Three of the page designers in the sports department at the newspaper I work for are big Pistons fans. They all hope that Memphis gets the number two pick in the draft (Detroit gets Memphis' first-roudn pick unless it's number one) so that the Pistons can take Carmelo Anthony to be the big scorer the team needs. Well, Anthony would definitely be nice, but I think Prince is showing that he could be a pretty good scorer next year too.

Prince just looks a little bit like Reggie Miller out there to me. He's long (6 feet, 9 inches with long arms) and slippery, can hit the outside shot but can also drive to the hoop if he needs to and he doesn't look intimidated by anybody on the court. If the Pistons do end up with the second pick, they might be better off getting Darko Milicic to play power forward and letting Prince be the small forward.

Lost in Prince's fabulous play at the end was Iverson's disappearing act. Iverson had 27 points after the third quarter, but he finished the game with just 31 points. After Prince tied the game, Philly had about five seconds to run a play, but they could not get the ball to Iverson.

The other thing I'd like to mention regarding this game is that I was completely wrong about the Pistons. I severely underestimated them and I like this team more every time I watch it play. I don't think they can beat the Nets in the Eastern Finals, but I'm going to enjoy watching them try (yes, I'm going on record as saying there's no way either Boston or Philadelphia digs out of the 0-2 hole).

Dallas evens it up

I didn't get to see the entire game (in large part because the first quarter was almost over before the Philly-Detroit game ended), but the parts I did see were great. The first three quarters of this game were just plain fun.

Sacramento had a 20-10 lead less than four minutes into the game, but then got outscored 34-20 over the remaining eight-plus minutes. Dallas hit 11 straight shots in the first quarter and the two teams tied the record for most points in the first quarter of a playoff game. Here are some of the incredible stats from the game.

Nick Van Exel: 36 points in 30 minutes, shooting .739 from the floor.
Dirk Nowitzki: 24 points and 12 rebounds in 30 minutes, hitting 4 of 4 3-pointers.
Michael Finley: 24 points in 40 minutes.
Steve Nash: 19 points and 7 assists in 25 minutes, shooting .727 from the floor.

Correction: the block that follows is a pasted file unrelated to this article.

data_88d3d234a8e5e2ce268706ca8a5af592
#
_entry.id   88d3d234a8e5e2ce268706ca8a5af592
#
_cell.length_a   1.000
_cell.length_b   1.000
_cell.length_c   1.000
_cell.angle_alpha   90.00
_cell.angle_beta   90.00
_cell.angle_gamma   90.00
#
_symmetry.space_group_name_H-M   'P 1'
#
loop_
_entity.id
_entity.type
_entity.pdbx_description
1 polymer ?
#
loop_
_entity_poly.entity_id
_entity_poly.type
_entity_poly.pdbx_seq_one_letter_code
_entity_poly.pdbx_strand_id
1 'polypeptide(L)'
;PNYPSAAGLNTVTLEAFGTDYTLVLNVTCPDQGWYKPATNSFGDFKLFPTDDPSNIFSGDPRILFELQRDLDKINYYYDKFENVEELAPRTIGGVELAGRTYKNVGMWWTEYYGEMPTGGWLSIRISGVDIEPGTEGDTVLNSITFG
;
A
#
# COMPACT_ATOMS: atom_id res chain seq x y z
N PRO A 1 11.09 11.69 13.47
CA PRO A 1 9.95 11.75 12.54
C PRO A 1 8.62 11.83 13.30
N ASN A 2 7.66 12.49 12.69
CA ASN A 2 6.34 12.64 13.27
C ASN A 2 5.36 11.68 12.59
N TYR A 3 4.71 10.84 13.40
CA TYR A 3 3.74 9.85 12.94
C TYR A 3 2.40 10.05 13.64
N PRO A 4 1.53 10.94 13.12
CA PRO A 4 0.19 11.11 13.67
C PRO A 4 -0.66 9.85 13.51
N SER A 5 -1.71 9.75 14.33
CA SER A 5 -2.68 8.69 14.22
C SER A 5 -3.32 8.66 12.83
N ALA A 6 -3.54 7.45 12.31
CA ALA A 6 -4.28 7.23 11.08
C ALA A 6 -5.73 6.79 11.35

Adrian Griffin 15 points in 19 minutes.

That's five players for Dallas who averaged 23.6 points while playing 28.8 minutes. Just ridiculous. The Mavs led 44-40 after the first, 83-61 at halftime (setting a playoff record for points by a team in the first half) and 113-85 after three quarters. I just wish the game had been close and all of the starters had to play more minutes so they could have challenged the playoff record of 157 points in a game.

Dallas made 17 of 32 3-pointers, and that percentage would have been better if the scrubs hadn't come in and started clanking 3's all over the place in the fourth. Strangely, with Dallas leading by about 20 points in the third, every time Sacramento scored Bill Walton started screaming as though it was the Mavs who trailed big. And if you looked down at Don Nelson on the sidelines, you may have thought that was the case. I guess that's what happens when you have a terrible defense; you can't even trust your team to hold a 20-point third quarter lead.

As great as the game itself was, the best part came at the very end with all of the best players on the bench. Dallas' Walt Williams got fouled with 40 seconds left. There was some pushing, and both he and Sacramento's Hedo Turkoglu got ejected. With Williams unable to shoot his free throws, Sacramento coach Rick Adelman got to choose the replacement shooter. He picked Van Exel, who had been on the bench for some time and understandably thought his night was over after having scored a career playoff-high 35 points. As Van Exel walked onto the court, the camera was trained on his face and you could see quite clearly when he said, "Muthafucka." I don't know why, but it always makes my day when the camera shows a player swearing.